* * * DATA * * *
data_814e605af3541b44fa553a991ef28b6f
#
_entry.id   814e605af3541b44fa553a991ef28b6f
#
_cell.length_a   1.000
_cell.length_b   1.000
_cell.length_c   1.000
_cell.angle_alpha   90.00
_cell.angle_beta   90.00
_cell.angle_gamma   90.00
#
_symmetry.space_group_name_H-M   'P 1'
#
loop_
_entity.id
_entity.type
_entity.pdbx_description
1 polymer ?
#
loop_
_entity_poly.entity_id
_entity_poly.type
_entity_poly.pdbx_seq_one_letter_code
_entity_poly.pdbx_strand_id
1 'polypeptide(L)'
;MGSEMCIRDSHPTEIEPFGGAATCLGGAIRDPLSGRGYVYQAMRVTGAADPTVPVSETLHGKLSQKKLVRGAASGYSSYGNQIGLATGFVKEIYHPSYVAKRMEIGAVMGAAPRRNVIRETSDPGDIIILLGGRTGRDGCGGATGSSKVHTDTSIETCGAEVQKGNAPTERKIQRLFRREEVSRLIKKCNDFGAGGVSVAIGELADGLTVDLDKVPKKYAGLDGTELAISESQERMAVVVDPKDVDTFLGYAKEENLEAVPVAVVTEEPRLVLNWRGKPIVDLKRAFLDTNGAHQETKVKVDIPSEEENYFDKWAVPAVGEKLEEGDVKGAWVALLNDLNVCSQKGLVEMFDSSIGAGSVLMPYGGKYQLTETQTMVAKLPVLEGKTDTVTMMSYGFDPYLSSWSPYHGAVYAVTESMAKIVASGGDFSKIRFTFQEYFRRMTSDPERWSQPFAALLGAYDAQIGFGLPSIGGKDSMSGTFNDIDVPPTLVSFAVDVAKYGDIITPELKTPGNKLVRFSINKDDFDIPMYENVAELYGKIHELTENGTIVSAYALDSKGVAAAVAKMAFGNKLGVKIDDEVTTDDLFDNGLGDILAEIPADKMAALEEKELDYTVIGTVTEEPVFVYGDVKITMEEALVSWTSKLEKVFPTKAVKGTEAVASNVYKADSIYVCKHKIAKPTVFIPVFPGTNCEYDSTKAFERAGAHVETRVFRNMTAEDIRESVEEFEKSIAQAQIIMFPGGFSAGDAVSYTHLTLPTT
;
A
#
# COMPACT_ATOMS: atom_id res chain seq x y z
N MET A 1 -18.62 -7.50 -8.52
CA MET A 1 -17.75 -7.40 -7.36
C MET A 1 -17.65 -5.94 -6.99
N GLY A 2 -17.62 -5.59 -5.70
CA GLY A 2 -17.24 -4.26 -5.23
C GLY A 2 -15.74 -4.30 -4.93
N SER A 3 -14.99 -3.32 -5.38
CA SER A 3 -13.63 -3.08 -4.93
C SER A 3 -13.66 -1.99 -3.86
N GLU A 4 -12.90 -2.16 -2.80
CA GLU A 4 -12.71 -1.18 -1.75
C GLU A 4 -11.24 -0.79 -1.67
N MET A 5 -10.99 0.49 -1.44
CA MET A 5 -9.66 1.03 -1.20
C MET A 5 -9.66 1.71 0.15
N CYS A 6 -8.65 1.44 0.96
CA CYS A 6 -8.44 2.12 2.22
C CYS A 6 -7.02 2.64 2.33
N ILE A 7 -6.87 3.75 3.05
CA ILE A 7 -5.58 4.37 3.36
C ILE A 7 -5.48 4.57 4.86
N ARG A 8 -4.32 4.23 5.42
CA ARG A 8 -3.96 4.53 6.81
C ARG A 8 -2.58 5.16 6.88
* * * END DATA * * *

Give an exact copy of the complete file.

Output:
data_814e605af3541b44fa553a991ef28b6f
#
_entry.id   814e605af3541b44fa553a991ef28b6f
#
_cell.length_a   1.000
_cell.length_b   1.000
_cell.length_c   1.000
_cell.angle_alpha   90.00
_cell.angle_beta   90.00
_cell.angle_gamma   90.00
#
_symmetry.space_group_name_H-M   'P 1'
#
loop_
_entity.id
_entity.type
_entity.pdbx_description
1 polymer ?
#
loop_
_entity_poly.entity_id
_entity_poly.type
_entity_poly.pdbx_seq_one_letter_code
_entity_poly.pdbx_strand_id
1 'polypeptide(L)'
;MGSEMCIRDSHPTEIEPFGGAATCLGGAIRDPLSGRGYVYQAMRVTGAADPTVPVSETLHGKLSQKKLVRGAASGYSSYGNQIGLATGFVKEIYHPSYVAKRMEIGAVMGAAPRRNVIRETSDPGDIIILLGGRTGRDGCGGATGSSKVHTDTSIETCGAEVQKGNAPTERKIQRLFRREEVSRLIKKCNDFGAGGVSVAIGELADGLTVDLDKVPKKYAGLDGTELAISESQERMAVVVDPKDVDTFLGYAKEENLEAVPVAVVTEEPRLVLNWRGKPIVDLKRAFLDTNGAHQETKVKVDIPSEEENYFDKWAVPAVGEKLEEGDVKGAWVALLNDLNVCSQKGLVEMFDSSIGAGSVLMPYGGKYQLTETQTMVAKLPVLEGKTDTVTMMSYGFDPYLSSWSPYHGAVYAVTESMAKIVASGGDFSKIRFTFQEYFRRMTSDPERWSQPFAALLGAYDAQIGFGLPSIGGKDSMSGTFNDIDVPPTLVSFAVDVAKYGDIITPELKTPGNKLVRFSINKDDFDIPMYENVAELYGKIHELTENGTIVSAYALDSKGVAAAVAKMAFGNKLGVKIDDEVTTDDLFDNGLGDILAEIPADKMAALEEKELDYTVIGTVTEEPVFVYGDVKITMEEALVSWTSKLEKVFPTKAVKGTEAVASNVYKADSIYVCKHKIAKPTVFIPVFPGTNCEYDSTKAFERAGAHVETRVFRNMTAEDIRESVEEFEKSIAQAQIIMFPGGFSAGDAVSYTHLTLPTT
;
A
#
# COMPACT_ATOMS: atom_id res chain seq x y z
N MET A 1 -18.62 -7.50 -8.52
CA MET A 1 -17.75 -7.40 -7.36
C MET A 1 -17.65 -5.94 -6.99
N GLY A 2 -17.62 -5.59 -5.70
CA GLY A 2 -17.24 -4.26 -5.23
C GLY A 2 -15.74 -4.30 -4.93
N SER A 3 -14.99 -3.32 -5.38
CA SER A 3 -13.63 -3.08 -4.93
C SER A 3 -13.66 -1.99 -3.86
N GLU A 4 -12.90 -2.16 -2.80
CA GLU A 4 -12.71 -1.18 -1.75
C GLU A 4 -11.24 -0.79 -1.67
N MET A 5 -10.99 0.49 -1.44
CA MET A 5 -9.66 1.03 -1.20
C MET A 5 -9.66 1.71 0.15
N CYS A 6 -8.65 1.44 0.96
CA CYS A 6 -8.44 2.12 2.22
C CYS A 6 -7.02 2.64 2.33
N ILE A 7 -6.87 3.75 3.05
CA ILE A 7 -5.58 4.37 3.36
C ILE A 7 -5.48 4.57 4.86
N ARG A 8 -4.32 4.23 5.42
CA ARG A 8 -3.96 4.53 6.81
C ARG A 8 -2.58 5.16 6.88